^Raj S. Bhopal, Ethnicity, race, and health in multicultural societies, pages 33, Oxford University Press, 2007, ISBN0198568177
^Sugata Bose & Ayesha Jalal, Modern South Asia, pages 3, Routledge, 2004, ISBN0415307872
^Ronald B. Inden, Imagining India, page 51, C. Hurst & Co. Publishers, 2000, ISBN1850655200
^Tom McArthur, Oxford Guide to World English, page 309, Oxford University Press, 2003, ISBN9780198607717
^Raymond Hickey (ed), Standards of English: Codified Varieties around the World, page 256, Cambridge University Press, 2012, ISBN9781139851213
^Ali, K. (1980). A New History of Indo-Pakistan up to 1526 (4th ed.). Lahore: Aziz Publishers.
^B.H. Farmer, An Introduction to South Asia, page 1, Methuen and Co. Ltd., 1983, ISBN9780416726008, "The 'Indian sub continent' is a term that certainly recognises the dominant position of India in both area and population. Since the partition of Indian Empire, use of this term becomes offensive to the Pakistanis and the Bangladeshis." Jona Razzaque, Public Interest Environmental Litigation in India, Pakistan, and Bangladesh, page 3, Kluwer Law International, 2004, ISBN9789041122148 "Yet, because citizens of Pakistan (which was carved out of India in 1947 and has had recurring conflicts with India since then) and of Bangladesh (which became separated from Pakistan by civil war in 1971) might find offensive the dominant placement of India in the term "Indian subcontinent", many scholars today prefer the more recently adopted designation 'South Asia.'" Sushil Mittal and Gene Thursby, Religions of South Asia: An Introduction, page 3, Routledge, 2006, ISBN9781134593224 S K Shah, India and Its Neighbours: Renewed Threats and New Directions, page 26, Vij Books India Pvt Ltd, 2017, ISBN9789386367501 "Indian analysts, who talk of the Indian sub-continent, wish to keep in mind, in their analyses, the common historical, political, religious and cultural heritage of these three countries. The term sub-continent is used less and less in Pakistan and Bangladesh. The political leadership and the policy-makers in these two countries do not wish to be reminded of this common heritage. Any highlighting of this common heritage by Indian analysts is viewed by them with suspicion—— as indicating a hidden desire to reverse history and undo the 1947 partition."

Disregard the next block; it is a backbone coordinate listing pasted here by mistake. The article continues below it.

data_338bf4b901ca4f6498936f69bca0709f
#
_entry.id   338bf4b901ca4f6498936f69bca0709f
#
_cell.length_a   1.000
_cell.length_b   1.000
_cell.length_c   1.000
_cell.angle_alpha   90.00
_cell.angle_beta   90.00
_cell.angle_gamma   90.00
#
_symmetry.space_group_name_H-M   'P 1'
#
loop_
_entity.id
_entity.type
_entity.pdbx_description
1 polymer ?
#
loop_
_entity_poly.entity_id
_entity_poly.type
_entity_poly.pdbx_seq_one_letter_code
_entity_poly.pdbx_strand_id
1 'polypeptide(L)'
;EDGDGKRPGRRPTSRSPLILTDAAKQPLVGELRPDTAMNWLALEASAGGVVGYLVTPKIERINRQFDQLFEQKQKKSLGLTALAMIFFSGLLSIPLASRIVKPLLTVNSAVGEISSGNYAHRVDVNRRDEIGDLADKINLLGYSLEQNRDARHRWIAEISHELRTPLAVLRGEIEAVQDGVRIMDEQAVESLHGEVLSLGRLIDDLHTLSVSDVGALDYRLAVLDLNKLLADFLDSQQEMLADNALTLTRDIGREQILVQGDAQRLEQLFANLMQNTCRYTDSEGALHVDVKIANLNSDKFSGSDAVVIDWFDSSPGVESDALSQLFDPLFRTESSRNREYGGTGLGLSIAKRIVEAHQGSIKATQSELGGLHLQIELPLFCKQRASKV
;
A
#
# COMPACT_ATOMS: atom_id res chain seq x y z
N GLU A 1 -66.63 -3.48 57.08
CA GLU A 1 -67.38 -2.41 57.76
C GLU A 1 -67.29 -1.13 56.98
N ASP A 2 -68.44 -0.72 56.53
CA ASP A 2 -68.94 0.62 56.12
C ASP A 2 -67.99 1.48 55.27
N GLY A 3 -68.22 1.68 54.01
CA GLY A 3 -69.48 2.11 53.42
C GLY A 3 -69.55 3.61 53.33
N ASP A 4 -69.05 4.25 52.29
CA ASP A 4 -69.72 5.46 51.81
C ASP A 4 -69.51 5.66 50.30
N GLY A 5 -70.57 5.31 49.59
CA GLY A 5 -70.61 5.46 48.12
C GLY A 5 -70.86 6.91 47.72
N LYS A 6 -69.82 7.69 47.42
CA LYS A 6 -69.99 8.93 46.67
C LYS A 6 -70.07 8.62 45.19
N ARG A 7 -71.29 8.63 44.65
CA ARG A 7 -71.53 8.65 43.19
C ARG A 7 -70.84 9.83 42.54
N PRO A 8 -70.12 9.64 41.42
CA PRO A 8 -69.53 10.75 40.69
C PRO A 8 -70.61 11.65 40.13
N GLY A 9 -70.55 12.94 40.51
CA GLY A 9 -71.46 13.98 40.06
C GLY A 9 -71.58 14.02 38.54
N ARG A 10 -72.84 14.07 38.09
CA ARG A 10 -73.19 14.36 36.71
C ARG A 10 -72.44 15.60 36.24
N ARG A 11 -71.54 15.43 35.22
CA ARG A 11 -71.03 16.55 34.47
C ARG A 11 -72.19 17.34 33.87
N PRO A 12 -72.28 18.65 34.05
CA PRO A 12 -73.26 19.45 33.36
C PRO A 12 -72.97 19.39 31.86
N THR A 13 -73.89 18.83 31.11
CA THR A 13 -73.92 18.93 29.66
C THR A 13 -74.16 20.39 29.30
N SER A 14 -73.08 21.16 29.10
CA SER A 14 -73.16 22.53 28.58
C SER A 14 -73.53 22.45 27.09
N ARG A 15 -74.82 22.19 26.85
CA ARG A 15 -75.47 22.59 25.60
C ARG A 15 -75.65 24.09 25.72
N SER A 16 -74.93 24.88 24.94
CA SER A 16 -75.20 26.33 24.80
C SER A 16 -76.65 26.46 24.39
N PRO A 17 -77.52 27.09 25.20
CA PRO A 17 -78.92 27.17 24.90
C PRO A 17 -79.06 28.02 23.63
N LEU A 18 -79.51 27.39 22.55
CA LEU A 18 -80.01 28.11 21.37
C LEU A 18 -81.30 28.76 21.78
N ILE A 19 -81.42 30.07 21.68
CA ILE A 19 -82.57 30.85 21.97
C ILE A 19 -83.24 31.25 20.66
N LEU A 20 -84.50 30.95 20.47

^Ayesha Jalal, Partisans of Allah: Jihad in South Asia, page xiii, Harvard University Press, 2009, ISBN9780674039070